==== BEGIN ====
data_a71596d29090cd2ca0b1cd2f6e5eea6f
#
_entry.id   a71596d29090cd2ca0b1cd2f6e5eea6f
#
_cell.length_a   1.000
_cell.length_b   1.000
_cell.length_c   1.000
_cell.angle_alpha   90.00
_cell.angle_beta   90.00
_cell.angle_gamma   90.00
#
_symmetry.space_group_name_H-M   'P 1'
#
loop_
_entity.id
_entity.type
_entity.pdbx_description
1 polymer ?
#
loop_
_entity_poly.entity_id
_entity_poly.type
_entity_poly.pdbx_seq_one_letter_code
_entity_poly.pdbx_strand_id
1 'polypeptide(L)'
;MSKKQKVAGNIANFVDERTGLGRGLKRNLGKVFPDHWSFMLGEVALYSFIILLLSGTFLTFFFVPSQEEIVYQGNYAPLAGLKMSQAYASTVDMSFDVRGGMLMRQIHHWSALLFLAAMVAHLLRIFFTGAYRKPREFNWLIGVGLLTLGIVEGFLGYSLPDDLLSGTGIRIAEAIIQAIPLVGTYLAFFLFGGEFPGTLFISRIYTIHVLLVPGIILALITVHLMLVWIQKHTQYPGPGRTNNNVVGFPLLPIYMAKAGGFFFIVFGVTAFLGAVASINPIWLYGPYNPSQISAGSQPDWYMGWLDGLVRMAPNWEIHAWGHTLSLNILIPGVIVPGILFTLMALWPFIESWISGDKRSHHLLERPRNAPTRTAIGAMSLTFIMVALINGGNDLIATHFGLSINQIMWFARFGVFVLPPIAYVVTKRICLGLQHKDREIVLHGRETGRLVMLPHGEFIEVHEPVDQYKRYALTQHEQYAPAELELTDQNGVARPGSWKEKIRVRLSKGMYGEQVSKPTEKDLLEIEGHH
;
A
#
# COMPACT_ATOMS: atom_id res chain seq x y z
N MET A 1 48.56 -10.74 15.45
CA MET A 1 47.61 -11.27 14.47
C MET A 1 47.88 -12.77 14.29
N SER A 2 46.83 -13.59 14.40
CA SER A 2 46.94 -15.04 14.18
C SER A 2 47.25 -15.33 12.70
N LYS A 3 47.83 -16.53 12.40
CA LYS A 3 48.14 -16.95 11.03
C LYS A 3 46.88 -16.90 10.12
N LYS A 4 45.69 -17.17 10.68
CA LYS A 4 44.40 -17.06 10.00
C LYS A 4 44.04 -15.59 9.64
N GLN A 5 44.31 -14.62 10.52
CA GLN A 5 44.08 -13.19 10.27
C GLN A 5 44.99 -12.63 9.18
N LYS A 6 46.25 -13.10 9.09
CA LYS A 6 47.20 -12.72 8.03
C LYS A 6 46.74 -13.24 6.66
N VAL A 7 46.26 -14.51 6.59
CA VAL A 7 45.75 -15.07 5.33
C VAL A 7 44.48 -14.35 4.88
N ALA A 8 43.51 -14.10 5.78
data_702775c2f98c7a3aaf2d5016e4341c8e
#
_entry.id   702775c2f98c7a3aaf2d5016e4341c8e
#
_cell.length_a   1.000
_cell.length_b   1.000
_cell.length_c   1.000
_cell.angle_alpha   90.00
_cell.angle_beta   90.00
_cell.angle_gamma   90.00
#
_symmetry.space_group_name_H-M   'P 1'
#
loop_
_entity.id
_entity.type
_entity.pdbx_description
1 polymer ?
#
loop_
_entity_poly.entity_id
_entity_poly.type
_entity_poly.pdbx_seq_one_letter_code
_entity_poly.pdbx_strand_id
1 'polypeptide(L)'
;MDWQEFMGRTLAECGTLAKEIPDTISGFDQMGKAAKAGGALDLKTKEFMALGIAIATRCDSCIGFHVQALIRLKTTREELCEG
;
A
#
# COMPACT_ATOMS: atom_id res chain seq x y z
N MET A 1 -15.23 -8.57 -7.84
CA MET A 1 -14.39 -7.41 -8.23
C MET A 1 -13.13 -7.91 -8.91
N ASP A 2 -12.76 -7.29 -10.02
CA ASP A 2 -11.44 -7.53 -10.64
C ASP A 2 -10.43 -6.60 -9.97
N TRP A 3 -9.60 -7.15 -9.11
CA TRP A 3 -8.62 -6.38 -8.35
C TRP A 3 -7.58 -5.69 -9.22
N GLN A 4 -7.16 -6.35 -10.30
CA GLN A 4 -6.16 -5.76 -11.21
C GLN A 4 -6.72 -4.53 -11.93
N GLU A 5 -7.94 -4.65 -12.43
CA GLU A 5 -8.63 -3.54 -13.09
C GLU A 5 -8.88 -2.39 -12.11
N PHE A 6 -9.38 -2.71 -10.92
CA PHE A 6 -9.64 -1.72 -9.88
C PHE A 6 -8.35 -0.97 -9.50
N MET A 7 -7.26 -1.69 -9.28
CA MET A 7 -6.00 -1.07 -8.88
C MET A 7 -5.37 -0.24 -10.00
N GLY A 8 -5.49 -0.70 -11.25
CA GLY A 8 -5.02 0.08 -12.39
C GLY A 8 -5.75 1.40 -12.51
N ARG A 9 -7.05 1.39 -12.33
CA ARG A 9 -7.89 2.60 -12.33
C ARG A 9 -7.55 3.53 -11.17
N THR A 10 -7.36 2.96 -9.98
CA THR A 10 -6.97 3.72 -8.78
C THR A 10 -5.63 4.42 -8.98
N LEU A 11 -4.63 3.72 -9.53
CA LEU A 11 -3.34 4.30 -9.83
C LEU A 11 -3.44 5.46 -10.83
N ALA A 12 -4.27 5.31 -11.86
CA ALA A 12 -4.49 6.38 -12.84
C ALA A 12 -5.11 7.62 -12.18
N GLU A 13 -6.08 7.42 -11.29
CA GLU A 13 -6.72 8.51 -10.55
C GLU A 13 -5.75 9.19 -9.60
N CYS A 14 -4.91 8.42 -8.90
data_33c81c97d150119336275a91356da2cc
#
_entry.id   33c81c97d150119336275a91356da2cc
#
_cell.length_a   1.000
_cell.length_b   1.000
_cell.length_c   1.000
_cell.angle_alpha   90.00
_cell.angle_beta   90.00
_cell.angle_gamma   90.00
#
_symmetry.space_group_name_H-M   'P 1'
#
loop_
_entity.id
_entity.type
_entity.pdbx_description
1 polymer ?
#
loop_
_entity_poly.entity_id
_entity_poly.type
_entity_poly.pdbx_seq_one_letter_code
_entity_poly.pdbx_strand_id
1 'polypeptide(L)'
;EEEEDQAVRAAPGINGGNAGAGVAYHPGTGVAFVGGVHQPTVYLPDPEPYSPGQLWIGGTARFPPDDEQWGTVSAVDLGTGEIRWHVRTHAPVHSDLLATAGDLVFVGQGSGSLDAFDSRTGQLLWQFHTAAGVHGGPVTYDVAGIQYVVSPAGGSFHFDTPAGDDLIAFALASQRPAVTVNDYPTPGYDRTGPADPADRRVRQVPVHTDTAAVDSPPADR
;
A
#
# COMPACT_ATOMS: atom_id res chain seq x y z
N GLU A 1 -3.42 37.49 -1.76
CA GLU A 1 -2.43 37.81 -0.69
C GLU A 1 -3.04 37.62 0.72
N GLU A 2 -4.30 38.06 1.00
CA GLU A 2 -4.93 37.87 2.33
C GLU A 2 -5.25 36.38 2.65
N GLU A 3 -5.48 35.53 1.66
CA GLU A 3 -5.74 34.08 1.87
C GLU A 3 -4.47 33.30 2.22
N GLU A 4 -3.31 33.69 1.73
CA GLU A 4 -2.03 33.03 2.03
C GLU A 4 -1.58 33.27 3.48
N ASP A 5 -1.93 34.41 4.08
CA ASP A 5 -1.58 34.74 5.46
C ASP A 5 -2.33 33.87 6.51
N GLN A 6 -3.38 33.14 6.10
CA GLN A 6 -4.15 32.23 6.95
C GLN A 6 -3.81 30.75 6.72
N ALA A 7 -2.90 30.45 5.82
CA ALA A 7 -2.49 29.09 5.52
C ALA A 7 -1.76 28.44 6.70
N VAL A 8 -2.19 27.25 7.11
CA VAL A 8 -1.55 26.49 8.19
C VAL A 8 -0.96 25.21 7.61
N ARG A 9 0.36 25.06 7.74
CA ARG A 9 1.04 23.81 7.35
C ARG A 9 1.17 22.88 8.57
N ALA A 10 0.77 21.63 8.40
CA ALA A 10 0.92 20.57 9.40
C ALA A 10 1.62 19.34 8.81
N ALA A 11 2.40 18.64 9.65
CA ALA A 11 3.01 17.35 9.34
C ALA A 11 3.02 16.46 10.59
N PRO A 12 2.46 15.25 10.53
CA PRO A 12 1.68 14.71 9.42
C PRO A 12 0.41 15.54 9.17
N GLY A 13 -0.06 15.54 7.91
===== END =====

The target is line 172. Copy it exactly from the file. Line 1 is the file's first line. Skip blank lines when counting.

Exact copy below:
CA ALA A 7 -2.49 29.09 5.52